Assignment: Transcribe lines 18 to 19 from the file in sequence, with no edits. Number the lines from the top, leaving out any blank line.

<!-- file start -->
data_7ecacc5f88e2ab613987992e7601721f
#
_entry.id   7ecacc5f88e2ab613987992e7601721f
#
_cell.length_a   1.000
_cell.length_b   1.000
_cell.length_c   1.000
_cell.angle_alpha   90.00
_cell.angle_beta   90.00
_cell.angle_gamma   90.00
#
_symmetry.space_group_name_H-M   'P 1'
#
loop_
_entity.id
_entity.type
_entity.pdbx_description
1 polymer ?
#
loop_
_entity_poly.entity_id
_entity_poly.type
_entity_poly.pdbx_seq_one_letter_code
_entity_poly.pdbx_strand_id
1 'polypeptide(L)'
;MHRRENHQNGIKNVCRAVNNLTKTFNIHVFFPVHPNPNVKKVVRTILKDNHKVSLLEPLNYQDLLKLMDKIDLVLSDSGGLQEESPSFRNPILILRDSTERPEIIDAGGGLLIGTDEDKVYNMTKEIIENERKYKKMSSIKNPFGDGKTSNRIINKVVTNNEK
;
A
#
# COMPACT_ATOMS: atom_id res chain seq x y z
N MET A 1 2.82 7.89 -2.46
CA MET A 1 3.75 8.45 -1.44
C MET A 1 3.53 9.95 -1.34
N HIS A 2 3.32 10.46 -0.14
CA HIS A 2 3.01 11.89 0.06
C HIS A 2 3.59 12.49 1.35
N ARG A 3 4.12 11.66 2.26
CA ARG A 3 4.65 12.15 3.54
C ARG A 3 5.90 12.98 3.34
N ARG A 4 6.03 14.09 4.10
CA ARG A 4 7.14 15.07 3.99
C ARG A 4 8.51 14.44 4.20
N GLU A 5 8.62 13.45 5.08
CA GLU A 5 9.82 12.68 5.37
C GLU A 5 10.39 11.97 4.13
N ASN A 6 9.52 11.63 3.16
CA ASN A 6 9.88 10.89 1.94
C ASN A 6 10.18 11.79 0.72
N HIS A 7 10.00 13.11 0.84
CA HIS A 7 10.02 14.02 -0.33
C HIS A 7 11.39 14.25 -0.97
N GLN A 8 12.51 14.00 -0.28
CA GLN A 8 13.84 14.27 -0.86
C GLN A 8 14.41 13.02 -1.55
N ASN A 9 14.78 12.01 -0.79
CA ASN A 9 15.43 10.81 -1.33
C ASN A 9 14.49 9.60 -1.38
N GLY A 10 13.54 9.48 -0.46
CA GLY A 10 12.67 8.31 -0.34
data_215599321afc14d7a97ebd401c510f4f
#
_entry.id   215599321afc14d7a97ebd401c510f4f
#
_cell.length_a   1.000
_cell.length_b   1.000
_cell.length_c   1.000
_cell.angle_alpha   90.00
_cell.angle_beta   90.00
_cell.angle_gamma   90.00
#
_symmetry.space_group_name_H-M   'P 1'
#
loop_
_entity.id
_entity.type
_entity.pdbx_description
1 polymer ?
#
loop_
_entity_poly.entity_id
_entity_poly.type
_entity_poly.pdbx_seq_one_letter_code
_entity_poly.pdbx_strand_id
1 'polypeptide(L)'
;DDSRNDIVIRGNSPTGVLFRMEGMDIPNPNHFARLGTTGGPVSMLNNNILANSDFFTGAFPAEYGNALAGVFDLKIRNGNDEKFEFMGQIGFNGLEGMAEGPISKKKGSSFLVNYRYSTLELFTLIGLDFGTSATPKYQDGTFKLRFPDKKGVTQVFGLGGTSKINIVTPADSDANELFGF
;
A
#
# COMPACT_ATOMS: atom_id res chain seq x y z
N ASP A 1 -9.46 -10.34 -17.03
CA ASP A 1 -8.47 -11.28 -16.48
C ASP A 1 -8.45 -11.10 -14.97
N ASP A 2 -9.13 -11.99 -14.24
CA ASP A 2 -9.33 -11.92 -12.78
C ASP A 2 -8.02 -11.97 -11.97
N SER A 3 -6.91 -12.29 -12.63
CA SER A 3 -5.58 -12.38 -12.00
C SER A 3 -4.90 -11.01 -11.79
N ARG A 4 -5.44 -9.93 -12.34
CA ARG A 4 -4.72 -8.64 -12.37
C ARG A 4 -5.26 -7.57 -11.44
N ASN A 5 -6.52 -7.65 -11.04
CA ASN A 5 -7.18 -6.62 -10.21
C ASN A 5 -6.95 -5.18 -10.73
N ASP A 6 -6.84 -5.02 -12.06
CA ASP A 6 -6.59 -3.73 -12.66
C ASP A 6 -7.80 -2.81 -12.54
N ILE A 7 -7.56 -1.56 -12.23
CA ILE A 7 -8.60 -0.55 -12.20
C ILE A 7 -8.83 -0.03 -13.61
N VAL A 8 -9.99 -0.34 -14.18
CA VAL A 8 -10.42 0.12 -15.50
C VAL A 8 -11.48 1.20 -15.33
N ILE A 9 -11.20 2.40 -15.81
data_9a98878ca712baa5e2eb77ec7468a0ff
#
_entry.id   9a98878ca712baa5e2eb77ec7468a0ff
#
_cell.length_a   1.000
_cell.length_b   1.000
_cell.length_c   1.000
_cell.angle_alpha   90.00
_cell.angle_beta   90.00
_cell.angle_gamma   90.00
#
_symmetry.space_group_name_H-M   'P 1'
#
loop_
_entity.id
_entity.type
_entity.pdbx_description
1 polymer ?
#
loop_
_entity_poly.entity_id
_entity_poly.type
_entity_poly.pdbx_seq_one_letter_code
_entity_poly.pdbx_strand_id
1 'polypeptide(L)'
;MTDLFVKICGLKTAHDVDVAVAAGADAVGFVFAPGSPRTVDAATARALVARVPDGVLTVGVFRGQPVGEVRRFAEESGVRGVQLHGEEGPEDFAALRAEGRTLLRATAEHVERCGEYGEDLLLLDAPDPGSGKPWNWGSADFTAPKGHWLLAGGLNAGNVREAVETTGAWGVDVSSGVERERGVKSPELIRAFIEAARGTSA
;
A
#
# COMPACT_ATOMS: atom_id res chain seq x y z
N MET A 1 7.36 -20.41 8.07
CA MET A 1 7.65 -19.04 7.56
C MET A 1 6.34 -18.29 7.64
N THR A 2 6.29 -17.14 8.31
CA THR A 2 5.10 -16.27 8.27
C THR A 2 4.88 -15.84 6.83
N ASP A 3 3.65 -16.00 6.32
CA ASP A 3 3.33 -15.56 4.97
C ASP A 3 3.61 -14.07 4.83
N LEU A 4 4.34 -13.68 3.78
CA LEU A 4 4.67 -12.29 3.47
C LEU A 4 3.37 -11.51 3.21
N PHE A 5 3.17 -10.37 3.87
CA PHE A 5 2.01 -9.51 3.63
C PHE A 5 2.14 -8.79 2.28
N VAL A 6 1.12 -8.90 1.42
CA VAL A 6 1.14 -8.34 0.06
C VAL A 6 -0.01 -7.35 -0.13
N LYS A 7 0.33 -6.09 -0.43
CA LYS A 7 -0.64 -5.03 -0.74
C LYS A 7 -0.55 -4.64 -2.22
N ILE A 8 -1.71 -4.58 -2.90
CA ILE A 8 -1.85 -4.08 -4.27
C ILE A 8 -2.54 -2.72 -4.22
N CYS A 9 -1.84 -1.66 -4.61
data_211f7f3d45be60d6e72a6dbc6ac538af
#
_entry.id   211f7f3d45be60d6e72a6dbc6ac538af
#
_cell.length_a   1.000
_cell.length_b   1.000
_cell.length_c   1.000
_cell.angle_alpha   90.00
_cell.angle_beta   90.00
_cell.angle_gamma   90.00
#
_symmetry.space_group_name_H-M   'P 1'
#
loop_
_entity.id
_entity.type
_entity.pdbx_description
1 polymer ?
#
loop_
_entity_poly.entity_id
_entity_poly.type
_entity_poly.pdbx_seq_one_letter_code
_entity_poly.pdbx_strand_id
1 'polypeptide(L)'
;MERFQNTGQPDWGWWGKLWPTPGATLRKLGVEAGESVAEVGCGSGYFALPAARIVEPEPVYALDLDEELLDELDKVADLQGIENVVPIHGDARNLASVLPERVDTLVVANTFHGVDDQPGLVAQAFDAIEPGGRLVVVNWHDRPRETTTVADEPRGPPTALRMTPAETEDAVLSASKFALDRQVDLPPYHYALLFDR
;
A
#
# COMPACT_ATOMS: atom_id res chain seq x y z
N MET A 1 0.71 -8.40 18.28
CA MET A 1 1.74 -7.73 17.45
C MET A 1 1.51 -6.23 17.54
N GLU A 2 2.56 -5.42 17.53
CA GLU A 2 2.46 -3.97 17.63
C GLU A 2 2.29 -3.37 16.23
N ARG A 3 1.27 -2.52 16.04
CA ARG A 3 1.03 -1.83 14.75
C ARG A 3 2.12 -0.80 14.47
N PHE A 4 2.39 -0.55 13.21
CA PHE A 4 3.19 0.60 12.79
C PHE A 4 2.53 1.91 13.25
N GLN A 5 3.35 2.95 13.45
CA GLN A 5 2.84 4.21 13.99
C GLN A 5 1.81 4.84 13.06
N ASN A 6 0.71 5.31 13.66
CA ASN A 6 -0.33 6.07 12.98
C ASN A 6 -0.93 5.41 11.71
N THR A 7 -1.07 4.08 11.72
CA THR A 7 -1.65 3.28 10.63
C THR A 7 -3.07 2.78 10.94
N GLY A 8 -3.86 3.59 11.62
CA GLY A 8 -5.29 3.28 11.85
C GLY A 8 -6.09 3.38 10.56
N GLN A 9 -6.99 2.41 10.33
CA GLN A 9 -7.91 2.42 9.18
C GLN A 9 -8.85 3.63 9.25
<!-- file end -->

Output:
1 polymer ?
#